The 7 Positive Qualities of Millennials That Can Help You Improve Your Business
Grow Your Business, Not Your Inbox
As a dad to three millennial children, I pay attention to the gripes about the generation born between about 1983 and 2000. Do a quick Internet search and you’ll find article after article suggesting (or accusing) the generation of being demanding, difficult to manage and less qualified than they think. Frankly, as the leader of an organization that is hiring thousands of them every year, I can tell you this much: It’s not true.
Deloitte Consulting LLP has done significant research into millennials, both for our own sake and for our clients. And what we’ve learned -- and witnessed -- is that millennials, as a generation, have traits that are amazing for business.
That’s not to say that there won’t be some bumps in the road.
Millennials don’t think about work the way their baby boomer or generation X parents and colleagues do. It has been well publicized that they don’t like the culture of cubicles and designated workspaces. They don’t value titles. If they fail, they don’t seem too bothered.
They are far more interested in things such as authenticity, individuality and self-expression -- not exactly things rewarded in corporate boardrooms, no less break rooms. And when it comes to “fitting into” a company culture, they usually don’t think they have to -- they’d rather shape the company culture to fit them.
But that doesn’t make them bad for business. My sense is we have a great opportunity with this generation. What millennials expect and want may make corporations better places to work and stronger organizations.
Here are seven ways any business can profit from the millennial generation:
1. They think of innovation as a science.
Millennials love to tinker and they are incredibly disciplined about innovation. Our 2014 survey found that 60 percent of U.S. millennials say innovation can be learned and repeatable, rather than being spontaneous and random.
2. They believe in the profit motive.
Millennials said that it is acceptable for businesses to make a profit from innovations that benefit society, especially if it’s done ethically and has a positive social impact.
3. They could build a business.
In a Reason magazine survey, 55 percent of millennials say they’d like to start their own business one day and 61 percent say hard work is the key to success. Our own survey showed that roughly 70 percent of millennials see themselves as working independently at some point, rather than being employed within a traditional organizational structure. Capturing that entrepreneurial spirit can energize your business while these future leaders are beginning to build their careers.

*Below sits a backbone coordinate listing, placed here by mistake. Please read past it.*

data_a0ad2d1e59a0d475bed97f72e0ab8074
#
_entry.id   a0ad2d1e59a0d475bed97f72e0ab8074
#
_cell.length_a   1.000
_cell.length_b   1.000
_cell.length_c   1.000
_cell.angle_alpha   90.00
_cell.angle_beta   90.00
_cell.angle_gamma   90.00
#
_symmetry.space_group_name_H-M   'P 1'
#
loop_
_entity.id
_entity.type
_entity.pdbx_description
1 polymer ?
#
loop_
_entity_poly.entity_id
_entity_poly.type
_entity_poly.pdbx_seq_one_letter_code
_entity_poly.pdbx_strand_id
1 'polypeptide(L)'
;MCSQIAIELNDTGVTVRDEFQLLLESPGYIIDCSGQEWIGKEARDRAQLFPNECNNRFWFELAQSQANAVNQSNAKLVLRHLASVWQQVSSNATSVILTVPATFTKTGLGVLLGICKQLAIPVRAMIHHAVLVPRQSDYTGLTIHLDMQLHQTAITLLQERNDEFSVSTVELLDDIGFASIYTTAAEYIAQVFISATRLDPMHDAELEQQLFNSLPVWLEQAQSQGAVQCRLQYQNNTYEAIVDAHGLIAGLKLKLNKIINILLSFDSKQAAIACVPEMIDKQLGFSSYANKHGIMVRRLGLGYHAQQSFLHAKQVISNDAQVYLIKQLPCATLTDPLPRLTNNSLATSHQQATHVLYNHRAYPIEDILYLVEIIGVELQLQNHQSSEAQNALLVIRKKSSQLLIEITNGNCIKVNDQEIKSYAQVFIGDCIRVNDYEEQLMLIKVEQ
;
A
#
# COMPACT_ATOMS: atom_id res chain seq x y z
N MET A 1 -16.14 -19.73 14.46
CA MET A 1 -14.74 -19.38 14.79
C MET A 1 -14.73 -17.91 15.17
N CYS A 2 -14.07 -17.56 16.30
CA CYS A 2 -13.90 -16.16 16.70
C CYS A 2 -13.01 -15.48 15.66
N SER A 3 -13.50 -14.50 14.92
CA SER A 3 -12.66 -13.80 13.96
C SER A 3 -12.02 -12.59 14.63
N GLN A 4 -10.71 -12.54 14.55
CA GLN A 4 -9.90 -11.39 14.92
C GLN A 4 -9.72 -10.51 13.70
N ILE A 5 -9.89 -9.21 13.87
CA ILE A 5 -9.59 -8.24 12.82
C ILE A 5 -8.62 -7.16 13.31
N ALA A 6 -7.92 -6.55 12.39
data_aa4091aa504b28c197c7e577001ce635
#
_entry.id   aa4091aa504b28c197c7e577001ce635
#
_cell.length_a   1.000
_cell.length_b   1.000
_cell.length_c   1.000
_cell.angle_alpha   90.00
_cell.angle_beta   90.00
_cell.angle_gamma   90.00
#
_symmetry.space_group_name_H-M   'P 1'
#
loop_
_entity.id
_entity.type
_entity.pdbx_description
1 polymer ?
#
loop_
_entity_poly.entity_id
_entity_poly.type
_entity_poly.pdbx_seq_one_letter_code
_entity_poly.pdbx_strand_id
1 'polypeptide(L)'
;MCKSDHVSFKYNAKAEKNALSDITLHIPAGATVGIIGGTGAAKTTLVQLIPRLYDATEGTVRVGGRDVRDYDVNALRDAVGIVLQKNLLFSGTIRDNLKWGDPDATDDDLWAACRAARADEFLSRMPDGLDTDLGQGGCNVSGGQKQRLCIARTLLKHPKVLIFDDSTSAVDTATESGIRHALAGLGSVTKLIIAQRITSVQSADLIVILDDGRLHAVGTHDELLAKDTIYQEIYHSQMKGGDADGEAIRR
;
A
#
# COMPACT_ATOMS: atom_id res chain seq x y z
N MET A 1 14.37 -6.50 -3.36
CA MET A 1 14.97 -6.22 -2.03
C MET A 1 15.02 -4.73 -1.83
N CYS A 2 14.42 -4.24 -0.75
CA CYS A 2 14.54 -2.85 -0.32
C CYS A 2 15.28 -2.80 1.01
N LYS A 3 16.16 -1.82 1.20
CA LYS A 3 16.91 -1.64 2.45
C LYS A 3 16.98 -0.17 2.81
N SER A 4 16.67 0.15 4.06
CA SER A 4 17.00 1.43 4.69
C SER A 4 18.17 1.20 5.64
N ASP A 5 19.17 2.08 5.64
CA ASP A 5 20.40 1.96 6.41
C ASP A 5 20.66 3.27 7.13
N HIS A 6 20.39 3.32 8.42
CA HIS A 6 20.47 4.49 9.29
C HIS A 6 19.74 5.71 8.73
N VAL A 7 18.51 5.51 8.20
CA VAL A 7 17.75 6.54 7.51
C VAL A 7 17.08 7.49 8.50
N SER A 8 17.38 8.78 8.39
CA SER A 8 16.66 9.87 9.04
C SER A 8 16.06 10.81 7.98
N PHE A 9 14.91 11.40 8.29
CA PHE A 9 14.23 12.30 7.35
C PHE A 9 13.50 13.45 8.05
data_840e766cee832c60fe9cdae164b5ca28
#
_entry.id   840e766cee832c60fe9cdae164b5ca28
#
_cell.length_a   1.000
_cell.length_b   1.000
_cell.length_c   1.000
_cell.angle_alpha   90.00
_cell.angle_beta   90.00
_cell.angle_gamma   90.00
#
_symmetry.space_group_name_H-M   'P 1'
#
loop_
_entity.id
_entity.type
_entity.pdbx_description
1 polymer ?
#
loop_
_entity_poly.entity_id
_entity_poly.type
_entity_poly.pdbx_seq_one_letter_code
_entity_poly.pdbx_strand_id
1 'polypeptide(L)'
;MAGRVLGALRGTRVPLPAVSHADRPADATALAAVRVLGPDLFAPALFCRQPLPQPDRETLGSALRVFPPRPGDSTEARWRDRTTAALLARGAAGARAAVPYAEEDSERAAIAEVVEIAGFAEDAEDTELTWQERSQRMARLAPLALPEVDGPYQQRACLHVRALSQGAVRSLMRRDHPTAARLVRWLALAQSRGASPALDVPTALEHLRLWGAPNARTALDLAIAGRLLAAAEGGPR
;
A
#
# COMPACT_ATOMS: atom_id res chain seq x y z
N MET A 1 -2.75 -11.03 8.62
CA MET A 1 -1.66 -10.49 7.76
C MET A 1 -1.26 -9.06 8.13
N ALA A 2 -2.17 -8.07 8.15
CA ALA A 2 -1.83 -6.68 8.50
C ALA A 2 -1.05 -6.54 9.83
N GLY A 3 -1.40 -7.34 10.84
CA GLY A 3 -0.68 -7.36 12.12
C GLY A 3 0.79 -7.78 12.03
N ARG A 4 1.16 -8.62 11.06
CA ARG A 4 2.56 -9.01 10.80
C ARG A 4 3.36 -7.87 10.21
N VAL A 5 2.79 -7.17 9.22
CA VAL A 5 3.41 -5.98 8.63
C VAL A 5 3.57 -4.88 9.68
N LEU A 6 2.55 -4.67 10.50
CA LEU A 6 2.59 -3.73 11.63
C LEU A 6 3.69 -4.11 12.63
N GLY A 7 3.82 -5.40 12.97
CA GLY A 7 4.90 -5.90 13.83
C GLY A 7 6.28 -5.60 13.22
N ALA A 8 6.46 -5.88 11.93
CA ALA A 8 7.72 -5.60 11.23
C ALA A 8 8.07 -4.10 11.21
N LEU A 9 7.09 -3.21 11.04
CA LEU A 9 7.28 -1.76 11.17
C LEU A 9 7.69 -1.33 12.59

4. They’re motivated.
As a generation, millennials have a lot of education and a lot of debt. The Pew Center says that the millennials have higher levels of student loan debt, poverty and unemployment, and lower levels of wealth and personal income than the generation Xers and baby boomers at this stage in their lifespans. A generation this hungry to work is a generation that will work very hard.
5. They hate bureaucracy more than you do.
CEOs usually want to build a culture of innovation and risk-taking and get rid of bureaucracy. They’ve got a friend in millennials, who, according to our survey, believe that the biggest barriers to innovation are management attitude (63 percent) and operational structures and procedures (61 percent).
6. They will put some muscle into your corporate culture building.
Every company wants a more authentic and stronger brand, especially when it comes to community involvement. But how can you actually achieve it? Hire some millennials, because it matters a lot to them.
According to the Case Foundation, one of the top motivations for millennials to stay with their current jobs was belief in the company’s mission and purpose -- a belief that rests on outcomes achieved, not just promises made.
7. They want to lead, and we all need more leaders.
Our survey showed that almost one in four millennials are “asking for a chance” to show their leadership skills. Additionally, 50 percent believe their organizations could do more to develop future leaders. I don’t know an organization anywhere that wouldn’t want to build a stronger cadre of leaders, ready to take on new challenges.
I speak to C-suite leaders on a regular basis, and they speak passionately about their desire to “win the war for talent.” There are going to be many strategies to achieving that outcome, but one thing every business has going for is this: It can recruit its troops from a generation that will give leaders an opportunity to win.